Sailing for Salmon
August 10th 2:15 pm | Christina Whiting
A well-known member of Bristol Bay's commercial driftnet fleet is looking for a captain and crew to fish for salmon next year. Energy, enthusiasm and knowing how to fish are requirements, as is knowing how to sail, since you'll be fishing from a sailboat. Matt Marinkovich is a commercial fisherman who has fished out of Bristol Bay for the past 30 years. A year-round fisherman in both Washington and Alaska, Marinkovich dreams of finding skilled and excited crew members to....
Nushagak River in Bristol Bay offers bright spot amid Alaska's king salmon gloom
Jerzy Shedlock
August 10, 2013
Fishermen yearning to reel in Alaska’s prized king salmon continue to face dismal returns across much of the state. Yet the biggest king salmon fishery in Bristol Bay continues to buck the trend as the Nushagak River completes a three-year king rebound unmatched by any other major Alaska waterway. The Alaska Department of Fish and Game has counted more than 110,000 kings swimming upstream this year -- more than the Kenai River, more than the Kuskokwim River, and more than the much-larger Yukon. In 2010, the Nushagak River saw its worse salmon king run......

Another 40 years?
An unfulfilled promise, after 40 years, tends heavily toward being an untruth.
Ketchikan's most determined hold out hope, but the masses do not believe the state or the federal government will build a hard link between Revilla and Gravina islands. The state surprised the masses this summer by announcing its latest draft Supplemental Environmental Impact Statement, showing seven options for Gravina access. The options include three involving ferries, two consisting of bridges and one labeled "no action." The surprise came in that few knew the state continued to study perhaps the most reviewed project in Alaska history. The facts — at least those on the surface.....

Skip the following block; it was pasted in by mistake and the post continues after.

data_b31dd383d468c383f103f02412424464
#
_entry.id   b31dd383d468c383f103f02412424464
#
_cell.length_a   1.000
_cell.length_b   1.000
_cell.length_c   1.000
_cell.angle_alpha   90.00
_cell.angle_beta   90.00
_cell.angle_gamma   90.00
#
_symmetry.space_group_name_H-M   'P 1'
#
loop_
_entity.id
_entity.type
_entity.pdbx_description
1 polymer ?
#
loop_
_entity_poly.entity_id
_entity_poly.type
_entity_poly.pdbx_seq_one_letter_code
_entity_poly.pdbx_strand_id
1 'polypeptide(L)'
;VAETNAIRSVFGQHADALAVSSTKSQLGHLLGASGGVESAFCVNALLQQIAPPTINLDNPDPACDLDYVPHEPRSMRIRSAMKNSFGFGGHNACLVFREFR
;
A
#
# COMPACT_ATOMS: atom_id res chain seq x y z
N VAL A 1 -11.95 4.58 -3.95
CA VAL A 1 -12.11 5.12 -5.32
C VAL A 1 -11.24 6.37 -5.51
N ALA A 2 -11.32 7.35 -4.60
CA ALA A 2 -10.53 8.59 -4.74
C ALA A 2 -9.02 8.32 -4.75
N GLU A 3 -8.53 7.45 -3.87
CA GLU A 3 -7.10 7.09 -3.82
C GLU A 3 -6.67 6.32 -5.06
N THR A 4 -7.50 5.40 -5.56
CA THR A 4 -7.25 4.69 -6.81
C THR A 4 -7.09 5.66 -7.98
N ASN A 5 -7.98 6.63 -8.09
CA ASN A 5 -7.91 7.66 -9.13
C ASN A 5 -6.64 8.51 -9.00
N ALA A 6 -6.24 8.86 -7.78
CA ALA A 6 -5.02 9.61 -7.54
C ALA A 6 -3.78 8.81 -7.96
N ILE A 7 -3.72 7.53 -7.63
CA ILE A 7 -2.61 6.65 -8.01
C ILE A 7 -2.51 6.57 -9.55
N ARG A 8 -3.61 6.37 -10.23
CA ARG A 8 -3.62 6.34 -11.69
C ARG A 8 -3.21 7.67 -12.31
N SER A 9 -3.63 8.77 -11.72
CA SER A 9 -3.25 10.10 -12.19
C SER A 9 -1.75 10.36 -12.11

Fukushima's Radioactive Water Leak: What You Should Know
Patrick J. Kiger
National Geographic News
Published August 7, 2013
Tensions are rising in Japan over radioactive water leaking into the Pacific Ocean from Japan's crippled Fukushima Daiichi nuclear plant, a breach that has defied the plant operator's effort to gain control. Prime Minister Shinzo Abe on Wednesday called the matter “an urgent issue” and ordered the government to step in and help in the clean-up, following an admission by Tokyo Electric Power Company that water is seeping past an underground barrier it attempted to create in the soil. The head of a Nuclear Regulatory Authority task force told Reuters the situation was an "emergency." (See Pictures: The Nuclear Cleanup Struggle at Fukushima.”)It marked a significant escalation in pressure for TEPCO, which has come....